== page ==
Almost everyone has heard of plants as alternative fuel. There’s corn ethanol and switch grass waiting in the wings. Algae oil may even one day take the world by storm. However did you ever think of a vegetable garden as alternative fuel? Food IS the fuel for our body! What is more important than that? And with food being shipped hundreds to thousands of miles, growing some at home relieves the oil demand for stocking the grocer’s shelves. If you like experiments, you can even grow and press your own oil.
Vegetable gardening is not for everyone. It’s rewards can be sweet, but it can be full of pests and setbacks too. It’s best to start small and manageable. Small plots are easier to keep an eye on, will give you experience and successes will lead to bigger things. While our native soils are mostly poor in nutrients, they are blessed with good drainage. So with a little soil amending, raised beds, or even container gardening, you can quickly find yourself the proud owner of a growing cornucopia.
You can read the earlier blog post on starting transplants, to learn about what you can plant now. Something to think about first is what type of veg garden you want. Many people grow a traditional mixed garden of their favorite foods. There are alternatives though. Edible landscapes are for those who want food integrated into their regular flower and foliage landscape. You can also try growing lots of only one or two vegetables. Do you want to have an Heirloom Tomato Party Garden (1) (2)? Would you like to Plant A Row (or plant a plot) for the hungry? A happy gardener once explained why his garden was always filled with mustard greens. “I don’t really eat many mustards, but they grow so well, that I look like I know what I’m doing!”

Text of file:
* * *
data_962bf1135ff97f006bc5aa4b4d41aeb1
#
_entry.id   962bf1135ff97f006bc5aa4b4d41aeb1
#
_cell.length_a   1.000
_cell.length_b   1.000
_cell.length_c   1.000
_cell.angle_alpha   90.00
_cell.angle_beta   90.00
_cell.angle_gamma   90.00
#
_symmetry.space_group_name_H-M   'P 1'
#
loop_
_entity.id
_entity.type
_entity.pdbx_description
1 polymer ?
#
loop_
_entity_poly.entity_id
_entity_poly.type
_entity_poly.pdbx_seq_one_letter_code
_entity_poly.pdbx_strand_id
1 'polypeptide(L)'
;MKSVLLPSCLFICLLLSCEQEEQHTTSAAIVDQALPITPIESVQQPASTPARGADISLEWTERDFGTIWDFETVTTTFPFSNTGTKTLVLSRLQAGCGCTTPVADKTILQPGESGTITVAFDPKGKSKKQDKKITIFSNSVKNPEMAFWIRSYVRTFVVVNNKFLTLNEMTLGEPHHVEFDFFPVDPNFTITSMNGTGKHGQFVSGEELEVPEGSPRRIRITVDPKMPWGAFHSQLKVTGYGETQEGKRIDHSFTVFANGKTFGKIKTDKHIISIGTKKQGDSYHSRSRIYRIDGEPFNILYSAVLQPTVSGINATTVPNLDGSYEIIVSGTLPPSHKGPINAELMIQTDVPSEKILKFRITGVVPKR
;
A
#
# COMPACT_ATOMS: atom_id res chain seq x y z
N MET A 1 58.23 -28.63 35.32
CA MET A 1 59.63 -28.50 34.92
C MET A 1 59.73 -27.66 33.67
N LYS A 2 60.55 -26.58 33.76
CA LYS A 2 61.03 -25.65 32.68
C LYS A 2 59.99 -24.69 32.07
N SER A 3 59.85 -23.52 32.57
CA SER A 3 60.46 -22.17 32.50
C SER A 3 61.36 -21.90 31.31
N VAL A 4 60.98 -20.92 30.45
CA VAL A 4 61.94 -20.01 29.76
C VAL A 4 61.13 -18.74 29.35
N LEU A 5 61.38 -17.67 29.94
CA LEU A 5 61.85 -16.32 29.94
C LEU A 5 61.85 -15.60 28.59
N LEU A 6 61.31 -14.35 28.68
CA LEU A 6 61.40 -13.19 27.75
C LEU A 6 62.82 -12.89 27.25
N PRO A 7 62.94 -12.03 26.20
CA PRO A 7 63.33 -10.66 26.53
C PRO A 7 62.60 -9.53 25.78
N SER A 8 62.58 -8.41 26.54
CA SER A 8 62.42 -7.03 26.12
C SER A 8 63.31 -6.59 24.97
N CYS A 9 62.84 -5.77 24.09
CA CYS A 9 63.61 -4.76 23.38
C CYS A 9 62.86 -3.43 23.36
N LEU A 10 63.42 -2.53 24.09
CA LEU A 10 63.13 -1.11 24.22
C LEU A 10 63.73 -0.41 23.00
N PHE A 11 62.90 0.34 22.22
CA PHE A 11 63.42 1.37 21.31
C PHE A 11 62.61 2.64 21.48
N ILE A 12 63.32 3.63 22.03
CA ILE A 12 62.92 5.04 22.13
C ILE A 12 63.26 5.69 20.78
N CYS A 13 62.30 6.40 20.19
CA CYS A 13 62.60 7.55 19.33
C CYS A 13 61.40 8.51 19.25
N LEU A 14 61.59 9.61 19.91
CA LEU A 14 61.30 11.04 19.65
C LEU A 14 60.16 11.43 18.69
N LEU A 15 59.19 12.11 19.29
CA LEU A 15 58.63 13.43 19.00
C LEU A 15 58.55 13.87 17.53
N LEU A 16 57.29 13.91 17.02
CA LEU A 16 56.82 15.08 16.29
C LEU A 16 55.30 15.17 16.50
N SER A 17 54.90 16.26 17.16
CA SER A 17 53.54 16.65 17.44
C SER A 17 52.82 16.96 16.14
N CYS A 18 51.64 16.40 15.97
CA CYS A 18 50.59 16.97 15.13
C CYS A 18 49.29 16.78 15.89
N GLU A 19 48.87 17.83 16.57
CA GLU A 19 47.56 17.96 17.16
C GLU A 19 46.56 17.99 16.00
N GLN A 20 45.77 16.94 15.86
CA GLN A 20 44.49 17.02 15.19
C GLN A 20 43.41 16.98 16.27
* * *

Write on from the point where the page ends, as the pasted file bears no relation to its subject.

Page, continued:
If your mouth is watering for those tomatoes, here’s a good run down on getting started by Green World Path.
Here is a quick overview of a few of the worst vegetable pests, from a great veggie garden site for Central Florida.
St. Lucie County Extension, has compiled a one stop shop of publications on edibles.
This page explains many of the fall garden basics.
If you’d like to have local produce, but still aren’t sure about growing it yourself, explore Local Harvest for nearby producers.